at the moment, being nomadic, i’m going around visiting all the friends i’ve accumulated over the years, and making new ones all the time. life just keeps getting more interesting, and more amazing things happen every day.

i’ve discovered a lack of a link between work and money. to most people, there’s a real correlation. you spend time working, and you make money. if you want to make more money, you work more. weeks when you work really hard, you expect to rake it in. but that’s not how it works for me. since my money all comes thru the right hand of miracles, there is no causal link between how hard or how frequently i work, and how much or how often i get paid.

i do my best not to panic, because that was the first lesson i learned – worry and the miracle erodes, panic and it evaporates. i pay my bills when they come due, and buy the art supplies i need, and there’s always enough to buy food and gas, and the day after i consider panicking and decide not to bother, a check comes in the mail, or someone calls me to ask for a commission, or something else.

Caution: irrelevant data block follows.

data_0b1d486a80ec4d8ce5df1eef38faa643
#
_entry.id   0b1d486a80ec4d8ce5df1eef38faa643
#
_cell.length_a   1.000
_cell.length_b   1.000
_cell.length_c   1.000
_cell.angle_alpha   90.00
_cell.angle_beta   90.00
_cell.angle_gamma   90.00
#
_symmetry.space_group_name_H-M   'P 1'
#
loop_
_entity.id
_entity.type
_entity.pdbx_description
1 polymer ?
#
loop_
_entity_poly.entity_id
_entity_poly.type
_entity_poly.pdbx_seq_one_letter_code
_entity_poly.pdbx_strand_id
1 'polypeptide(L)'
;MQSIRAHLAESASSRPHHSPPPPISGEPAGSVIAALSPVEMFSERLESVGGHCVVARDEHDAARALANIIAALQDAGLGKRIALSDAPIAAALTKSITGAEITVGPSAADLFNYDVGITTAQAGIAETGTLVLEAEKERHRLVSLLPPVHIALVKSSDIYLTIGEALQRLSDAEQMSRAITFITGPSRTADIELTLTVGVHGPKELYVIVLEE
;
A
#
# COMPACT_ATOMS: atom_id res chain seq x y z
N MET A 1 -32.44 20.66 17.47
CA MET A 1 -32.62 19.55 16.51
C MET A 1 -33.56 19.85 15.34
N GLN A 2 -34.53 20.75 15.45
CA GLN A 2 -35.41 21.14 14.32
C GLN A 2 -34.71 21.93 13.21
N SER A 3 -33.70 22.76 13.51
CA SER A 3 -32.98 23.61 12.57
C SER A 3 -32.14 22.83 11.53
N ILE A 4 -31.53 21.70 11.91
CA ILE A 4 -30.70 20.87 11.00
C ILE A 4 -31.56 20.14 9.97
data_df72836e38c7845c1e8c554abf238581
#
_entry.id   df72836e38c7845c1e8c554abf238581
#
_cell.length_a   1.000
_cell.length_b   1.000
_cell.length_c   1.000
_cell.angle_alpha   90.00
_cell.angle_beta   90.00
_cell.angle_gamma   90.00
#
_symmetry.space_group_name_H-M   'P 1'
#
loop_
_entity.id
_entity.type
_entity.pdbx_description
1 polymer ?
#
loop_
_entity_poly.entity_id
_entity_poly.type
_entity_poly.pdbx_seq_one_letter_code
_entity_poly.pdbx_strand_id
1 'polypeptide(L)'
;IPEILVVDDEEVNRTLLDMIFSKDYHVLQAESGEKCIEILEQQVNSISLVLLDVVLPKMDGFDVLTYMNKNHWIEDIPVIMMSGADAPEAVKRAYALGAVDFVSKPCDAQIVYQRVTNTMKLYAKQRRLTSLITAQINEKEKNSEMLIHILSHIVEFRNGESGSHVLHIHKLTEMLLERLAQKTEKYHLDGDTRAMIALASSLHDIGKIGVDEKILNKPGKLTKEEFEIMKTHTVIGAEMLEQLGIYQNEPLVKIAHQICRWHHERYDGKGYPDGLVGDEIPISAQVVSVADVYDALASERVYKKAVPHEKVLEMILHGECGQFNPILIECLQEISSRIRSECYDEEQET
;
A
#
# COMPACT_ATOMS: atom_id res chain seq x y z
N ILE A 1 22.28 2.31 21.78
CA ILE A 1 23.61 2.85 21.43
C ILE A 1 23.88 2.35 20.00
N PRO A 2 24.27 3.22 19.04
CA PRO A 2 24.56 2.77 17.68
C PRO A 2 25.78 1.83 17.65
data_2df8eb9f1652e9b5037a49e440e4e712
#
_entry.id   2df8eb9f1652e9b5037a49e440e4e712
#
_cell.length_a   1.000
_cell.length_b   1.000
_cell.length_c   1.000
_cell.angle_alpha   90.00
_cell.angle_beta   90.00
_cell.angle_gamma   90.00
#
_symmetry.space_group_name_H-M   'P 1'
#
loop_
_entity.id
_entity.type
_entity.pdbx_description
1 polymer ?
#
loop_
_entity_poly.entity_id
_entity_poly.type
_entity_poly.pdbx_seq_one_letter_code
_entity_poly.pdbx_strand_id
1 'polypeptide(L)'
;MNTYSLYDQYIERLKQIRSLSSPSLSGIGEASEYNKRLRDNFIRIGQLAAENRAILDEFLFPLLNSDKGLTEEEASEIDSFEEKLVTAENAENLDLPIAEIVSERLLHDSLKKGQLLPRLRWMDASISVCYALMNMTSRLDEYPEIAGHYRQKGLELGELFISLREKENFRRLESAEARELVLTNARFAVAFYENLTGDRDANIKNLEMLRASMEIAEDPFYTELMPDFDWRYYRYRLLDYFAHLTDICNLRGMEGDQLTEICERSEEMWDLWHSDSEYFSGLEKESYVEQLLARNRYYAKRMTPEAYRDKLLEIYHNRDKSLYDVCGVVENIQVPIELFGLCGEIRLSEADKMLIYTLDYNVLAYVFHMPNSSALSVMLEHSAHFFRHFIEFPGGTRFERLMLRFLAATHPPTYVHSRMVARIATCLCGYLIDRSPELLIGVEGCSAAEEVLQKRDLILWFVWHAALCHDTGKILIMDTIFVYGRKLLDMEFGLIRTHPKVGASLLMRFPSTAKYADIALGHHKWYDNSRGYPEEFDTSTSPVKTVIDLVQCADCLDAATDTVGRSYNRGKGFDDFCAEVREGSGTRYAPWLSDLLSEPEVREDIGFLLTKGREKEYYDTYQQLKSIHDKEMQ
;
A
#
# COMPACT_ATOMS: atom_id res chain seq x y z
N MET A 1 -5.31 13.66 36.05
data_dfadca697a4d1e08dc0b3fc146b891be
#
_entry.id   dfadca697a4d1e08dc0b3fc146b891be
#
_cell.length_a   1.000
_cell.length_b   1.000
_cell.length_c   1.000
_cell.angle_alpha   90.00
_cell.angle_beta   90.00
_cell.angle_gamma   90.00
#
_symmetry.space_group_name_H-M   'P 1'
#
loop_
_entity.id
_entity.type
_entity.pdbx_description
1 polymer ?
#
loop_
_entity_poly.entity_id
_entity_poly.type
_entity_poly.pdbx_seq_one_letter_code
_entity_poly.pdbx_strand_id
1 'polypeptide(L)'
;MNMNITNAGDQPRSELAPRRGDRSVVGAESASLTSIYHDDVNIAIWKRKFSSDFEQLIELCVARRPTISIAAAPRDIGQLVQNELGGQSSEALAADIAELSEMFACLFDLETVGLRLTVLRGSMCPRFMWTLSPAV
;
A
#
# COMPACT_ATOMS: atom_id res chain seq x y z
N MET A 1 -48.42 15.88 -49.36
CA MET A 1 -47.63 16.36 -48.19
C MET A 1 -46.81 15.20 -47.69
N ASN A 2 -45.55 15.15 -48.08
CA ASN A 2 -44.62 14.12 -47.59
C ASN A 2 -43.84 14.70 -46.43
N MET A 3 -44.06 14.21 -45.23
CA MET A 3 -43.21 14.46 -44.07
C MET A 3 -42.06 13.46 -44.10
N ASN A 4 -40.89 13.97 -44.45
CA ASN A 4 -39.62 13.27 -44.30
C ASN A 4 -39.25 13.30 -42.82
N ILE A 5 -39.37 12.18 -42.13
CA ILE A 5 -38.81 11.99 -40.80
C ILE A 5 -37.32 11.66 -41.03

it’s a wonderful thing, being a lily in the field. it’s the essence of how to make quitting your day job work. you guys can’t do it because you’re all wrapped up in the system, but i seemed to have cut a hole in the fabric and escaped. i’m tearing more holes all the time, so look for them and stick your head thru to say hi.

i’ve got tons more to say, but don’t i always? there are several more shows to do before i leave, one in downtown atlanta this weekend (broad street and marietta), and one in watkinsville, most of the way to athens, next weekend. and then a couple of days with allison at a campground in myrtle beach, and after that i’m out of here for the summer, and won’t be back until september.

and then only for a short while. round and round and round she goes, and where she stops no-one knows.

please don’t feel slighted if you write me and i don’t answer for awhile, because once i leave atlanta again i’m not sure if i’ll be able to find a computer to borrow in order to write back. but i’ll be on my cellphone, at 678-697-6724, so call me, especially after 9 pm when my phone minutes are unlimited.

everybody take care of yourselves, and be light and happy. life is short; why waste it worrying or being angry or dissatisfied? smell the roses, and to hell with the day job.

love jeanne


  1. […] missive the sixth – 5/13/3, atlanta, georgia. […]